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Tomoko Inui and Zhengyu Liu

Abstract

An OGCM (MOM1) is used to examine the oceanic response to localized anomalous surface wind and buoyancy forcings. Wind stress and surface cooling anomalies are imposed at several different locations with respect to the positions of the mixed layer front and the LPVP (low potential vorticity path). Surface cooling locally creates sea surface temperature anomalies, which are subducted to the thermocline in remote places. The way in which wind anomalies affect the thermocline structure can be observed by using the following indicator. The LPVP is defined as a line that consists of water with minimum potential vorticity at each latitude. It is defined at each isopycnal surface and is affected through changes in the mixed layer depth or the position of the outcrop lines.

Sea surface height (SSH) anomalies created by localized anomalous wind stress forcing propagate westward at the same speed as the lower-thermocline depth anomalies, corresponding to the first baroclinic mode. When the forcing region is east of the LPVP, the depth of various isopycnal surfaces induces large variability in the region of the LPVP, caused either by propagation of the first baroclinic mode wave or variations in the mixed layer front position. These results imply that the subsurface temperature anomalies, associated with the change of isopycnal depths, are large in the vicinity of the LPVP, even if the wind stress anomaly is remote.

Previous studies suggest that propagation of subsurface temperature anomalies is forced primarily by surface cooling. In this work, the authors observe that temperature anomalies created by surface cooling primarily follow the subtropical circulation. However, it is shown that the subducted temperature anomalies may also be generated by remote wind-forcing effects, through their impact on the position of the LPVP.

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Atsushi Kubokawa and Tomoko Inui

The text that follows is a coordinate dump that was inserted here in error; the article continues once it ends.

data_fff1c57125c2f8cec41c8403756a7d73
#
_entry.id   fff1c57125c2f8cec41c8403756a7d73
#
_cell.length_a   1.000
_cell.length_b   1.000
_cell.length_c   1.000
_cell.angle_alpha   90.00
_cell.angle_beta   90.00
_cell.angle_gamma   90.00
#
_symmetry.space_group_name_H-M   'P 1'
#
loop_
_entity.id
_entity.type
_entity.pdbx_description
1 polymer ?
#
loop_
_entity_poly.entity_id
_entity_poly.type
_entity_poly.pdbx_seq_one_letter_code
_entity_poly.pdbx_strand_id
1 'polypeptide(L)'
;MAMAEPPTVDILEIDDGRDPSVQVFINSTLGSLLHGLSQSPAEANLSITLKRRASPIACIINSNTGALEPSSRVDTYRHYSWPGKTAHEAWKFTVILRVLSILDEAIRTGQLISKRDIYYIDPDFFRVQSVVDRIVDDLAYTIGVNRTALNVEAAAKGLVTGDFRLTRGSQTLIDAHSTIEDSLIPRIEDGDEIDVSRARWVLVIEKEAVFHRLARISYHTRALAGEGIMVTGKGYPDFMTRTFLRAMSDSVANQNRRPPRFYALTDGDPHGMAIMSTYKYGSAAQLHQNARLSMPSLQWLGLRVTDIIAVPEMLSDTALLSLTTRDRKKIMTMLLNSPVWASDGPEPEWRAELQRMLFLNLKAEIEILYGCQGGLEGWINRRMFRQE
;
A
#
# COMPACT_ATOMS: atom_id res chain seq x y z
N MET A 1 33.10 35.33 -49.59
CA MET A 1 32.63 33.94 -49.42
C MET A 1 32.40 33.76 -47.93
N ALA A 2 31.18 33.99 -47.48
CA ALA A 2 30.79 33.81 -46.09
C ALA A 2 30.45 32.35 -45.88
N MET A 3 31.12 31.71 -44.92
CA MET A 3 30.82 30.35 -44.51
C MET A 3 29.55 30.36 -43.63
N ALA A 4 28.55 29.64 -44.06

Abstract

In the North Pacific, there is a shallow eastward current called the subtropical countercurrent, which flows across the central subtropical gyre. The present article studies the generation mechanism of the subtropical countercurrent reproduced in an ocean general circulation model (GCM) with a simple geometry, driven by surface wind stress and surface buoyancy forcing.

In the ocean GCM, the deep mixed layer occurs in the northern part of subtropical gyre and shoals abruptly in the central subtropical gyre. The mixed layer front, the narrow transition zone of the mixed layer depth, slants from the western central subtropical gyre to the northeast, and the low potential vorticity fluid is formed at the intersection of the mixed layer front and the outcrop line. Since the surface density is almost zonally uniform and the mixed layer front slants northeastward, the minimum potential vorticity fluids on denser isopycnals are formed in the northeastern region, while those on lighter isopycnals are formed in the western region. Subducted and advected southwestward, the low potential vorticity fluid in each isopycnal overlaps that on another isopycnal and makes a thick low potential vorticity pool in the western central subtropical gyre. It is found that the model subtropical countercurrent occurs along the southern edge of this pool.

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Tomoko Inui and Kimio Hanawa

Abstract

A three-dimensional ocean general circulation model is used to investigate the effects of an idealized, nonzonal wind stress curl on the subduction process in the subtropical gyre. Idealized zonal winds are used to force the model ocean. Analyses of potential vorticity, water particle trajectories, and tracer-injection experiments are conducted. Two characteristic features appear in response to the nonzonal distribution of the wind stress curl: an upwelling region occurs in the subtropical gyre, and a downwelling region extends northward in the northeastern corner of the subtropical gyre. In comparison to results obtained from a zonal wind stress curl, a pool region, where there is no signal from the surface of the subarctic region, shrinks, a ventilated region becomes deeper, and the subducted water has a wider range of potential density.

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Tomoko Inui, Kensuke Takeuchi, and Kimio Hanawa

Abstract

A three-dimensional ocean general circulation model, forced by idealized zonal winds, is used to investigate the effect of an abrupt intensification of westerly winds on the subduction process. Four experiments are carried out: 1) a control experiment with standard wind stress forcing, 2) an intensified winds experiment with wind stress that is larger in the region of the westerlies than the control, 3) an increased surface cooling experiment, and 4) an experiment with both intensified wind stress and surface cooling. Experiments 2 through 4, which contain surface anomalous forcing, are run from the steady state obtained in experiment 1, the control experiment. The results obtained for each of these runs are compared to the control experiment. A subarctic tracer injection experiment is also carried out to verify the differences in the subduction process of each of these experiments.